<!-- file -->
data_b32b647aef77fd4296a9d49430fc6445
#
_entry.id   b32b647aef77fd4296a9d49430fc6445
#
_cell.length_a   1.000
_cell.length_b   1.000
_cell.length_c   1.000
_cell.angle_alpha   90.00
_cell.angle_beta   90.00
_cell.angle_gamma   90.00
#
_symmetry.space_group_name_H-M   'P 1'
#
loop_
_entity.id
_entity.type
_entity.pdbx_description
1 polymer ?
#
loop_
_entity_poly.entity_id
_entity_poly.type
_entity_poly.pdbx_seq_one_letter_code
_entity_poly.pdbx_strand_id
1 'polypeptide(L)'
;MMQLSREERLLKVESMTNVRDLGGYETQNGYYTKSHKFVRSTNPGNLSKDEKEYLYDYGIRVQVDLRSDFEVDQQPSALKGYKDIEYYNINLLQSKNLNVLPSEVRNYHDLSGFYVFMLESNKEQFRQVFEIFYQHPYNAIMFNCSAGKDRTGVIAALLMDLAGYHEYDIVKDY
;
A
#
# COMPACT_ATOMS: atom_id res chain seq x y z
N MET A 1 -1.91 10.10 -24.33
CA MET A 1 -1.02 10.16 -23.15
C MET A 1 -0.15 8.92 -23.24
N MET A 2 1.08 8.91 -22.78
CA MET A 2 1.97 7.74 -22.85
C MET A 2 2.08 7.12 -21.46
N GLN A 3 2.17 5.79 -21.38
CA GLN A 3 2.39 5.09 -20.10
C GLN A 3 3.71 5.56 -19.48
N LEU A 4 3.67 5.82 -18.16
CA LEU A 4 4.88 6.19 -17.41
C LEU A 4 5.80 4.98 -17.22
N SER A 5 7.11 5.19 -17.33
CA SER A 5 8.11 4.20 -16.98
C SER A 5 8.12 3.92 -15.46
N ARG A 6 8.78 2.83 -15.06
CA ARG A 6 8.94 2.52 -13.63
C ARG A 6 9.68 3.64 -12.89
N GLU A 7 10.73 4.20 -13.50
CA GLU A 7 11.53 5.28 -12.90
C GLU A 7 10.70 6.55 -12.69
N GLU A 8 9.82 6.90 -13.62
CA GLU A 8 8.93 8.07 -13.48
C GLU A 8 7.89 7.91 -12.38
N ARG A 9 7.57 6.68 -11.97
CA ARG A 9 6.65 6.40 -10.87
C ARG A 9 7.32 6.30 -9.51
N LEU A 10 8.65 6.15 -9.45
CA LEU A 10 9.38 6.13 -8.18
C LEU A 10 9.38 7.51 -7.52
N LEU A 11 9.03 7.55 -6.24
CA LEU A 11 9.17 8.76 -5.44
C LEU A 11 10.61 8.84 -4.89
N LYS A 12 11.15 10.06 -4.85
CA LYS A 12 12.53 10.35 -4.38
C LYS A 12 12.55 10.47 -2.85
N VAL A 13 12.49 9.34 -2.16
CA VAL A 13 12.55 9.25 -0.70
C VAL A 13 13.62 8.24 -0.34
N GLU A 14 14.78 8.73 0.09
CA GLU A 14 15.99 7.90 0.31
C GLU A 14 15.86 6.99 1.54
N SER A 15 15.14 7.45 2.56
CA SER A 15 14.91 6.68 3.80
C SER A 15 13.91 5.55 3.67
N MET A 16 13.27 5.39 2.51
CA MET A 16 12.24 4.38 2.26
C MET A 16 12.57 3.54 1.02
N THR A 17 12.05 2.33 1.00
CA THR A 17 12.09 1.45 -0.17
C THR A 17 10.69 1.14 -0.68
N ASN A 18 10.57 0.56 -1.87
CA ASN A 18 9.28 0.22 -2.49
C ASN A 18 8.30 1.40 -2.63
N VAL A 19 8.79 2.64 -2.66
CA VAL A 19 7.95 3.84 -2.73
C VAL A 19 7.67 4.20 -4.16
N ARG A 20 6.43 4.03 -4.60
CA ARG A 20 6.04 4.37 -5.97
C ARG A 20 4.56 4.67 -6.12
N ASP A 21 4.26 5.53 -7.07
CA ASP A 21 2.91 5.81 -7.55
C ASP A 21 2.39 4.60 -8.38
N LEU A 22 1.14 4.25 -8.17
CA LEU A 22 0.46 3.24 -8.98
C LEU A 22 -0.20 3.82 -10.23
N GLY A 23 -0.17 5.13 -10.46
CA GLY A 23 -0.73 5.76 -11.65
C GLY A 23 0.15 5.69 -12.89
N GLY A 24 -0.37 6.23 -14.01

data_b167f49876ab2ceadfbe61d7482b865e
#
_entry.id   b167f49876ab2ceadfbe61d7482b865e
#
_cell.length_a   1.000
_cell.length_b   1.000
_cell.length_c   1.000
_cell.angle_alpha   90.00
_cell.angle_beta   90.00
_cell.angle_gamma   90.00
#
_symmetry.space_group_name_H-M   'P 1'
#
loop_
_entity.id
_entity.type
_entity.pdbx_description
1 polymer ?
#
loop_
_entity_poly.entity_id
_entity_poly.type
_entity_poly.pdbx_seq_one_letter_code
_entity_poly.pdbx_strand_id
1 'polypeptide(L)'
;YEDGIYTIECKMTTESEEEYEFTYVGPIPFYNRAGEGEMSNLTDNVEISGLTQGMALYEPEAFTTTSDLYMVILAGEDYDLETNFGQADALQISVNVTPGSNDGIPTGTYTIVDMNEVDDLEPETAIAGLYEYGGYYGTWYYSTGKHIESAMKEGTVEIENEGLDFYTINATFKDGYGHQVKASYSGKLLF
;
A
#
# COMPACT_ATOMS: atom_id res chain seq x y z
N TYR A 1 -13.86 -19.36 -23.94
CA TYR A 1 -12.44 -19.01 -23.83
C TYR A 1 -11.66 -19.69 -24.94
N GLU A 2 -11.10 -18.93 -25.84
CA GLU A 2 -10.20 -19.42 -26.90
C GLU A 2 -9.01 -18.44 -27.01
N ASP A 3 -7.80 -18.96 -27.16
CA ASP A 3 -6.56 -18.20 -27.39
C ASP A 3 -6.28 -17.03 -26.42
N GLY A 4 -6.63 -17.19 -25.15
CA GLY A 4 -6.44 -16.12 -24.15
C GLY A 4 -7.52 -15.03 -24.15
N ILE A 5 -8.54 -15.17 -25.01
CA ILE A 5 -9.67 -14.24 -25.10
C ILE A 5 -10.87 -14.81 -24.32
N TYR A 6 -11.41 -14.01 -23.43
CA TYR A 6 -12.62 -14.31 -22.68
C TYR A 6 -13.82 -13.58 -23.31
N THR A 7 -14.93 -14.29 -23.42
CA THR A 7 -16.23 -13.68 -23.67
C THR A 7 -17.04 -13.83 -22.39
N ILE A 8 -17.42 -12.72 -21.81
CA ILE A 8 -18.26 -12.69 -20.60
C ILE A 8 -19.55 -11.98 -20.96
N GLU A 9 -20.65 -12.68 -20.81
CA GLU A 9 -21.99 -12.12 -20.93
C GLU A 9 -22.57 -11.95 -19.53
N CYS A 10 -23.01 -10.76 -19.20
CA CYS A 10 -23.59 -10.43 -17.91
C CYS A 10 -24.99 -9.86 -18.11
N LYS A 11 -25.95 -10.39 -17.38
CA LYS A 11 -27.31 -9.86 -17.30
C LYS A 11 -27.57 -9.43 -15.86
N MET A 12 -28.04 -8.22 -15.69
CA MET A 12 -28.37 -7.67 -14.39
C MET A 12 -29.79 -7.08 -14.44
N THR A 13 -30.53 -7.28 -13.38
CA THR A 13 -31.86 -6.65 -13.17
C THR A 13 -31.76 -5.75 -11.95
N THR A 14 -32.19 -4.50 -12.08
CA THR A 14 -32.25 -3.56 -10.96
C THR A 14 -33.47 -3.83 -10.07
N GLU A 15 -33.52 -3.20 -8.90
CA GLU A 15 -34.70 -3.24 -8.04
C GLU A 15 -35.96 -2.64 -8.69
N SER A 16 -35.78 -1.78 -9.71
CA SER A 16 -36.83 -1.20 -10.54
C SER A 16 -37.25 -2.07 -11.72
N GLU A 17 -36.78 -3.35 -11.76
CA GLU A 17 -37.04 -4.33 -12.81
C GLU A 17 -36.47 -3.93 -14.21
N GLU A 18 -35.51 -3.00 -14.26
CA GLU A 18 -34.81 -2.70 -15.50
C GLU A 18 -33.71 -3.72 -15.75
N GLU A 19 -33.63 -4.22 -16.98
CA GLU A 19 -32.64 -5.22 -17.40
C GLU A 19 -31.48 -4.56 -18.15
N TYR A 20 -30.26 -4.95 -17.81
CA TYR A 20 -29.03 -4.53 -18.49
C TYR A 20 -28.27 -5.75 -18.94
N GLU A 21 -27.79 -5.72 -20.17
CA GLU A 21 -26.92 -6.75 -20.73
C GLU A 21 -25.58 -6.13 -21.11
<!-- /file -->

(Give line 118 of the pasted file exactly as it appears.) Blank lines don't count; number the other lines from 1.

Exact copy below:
1 polymer ?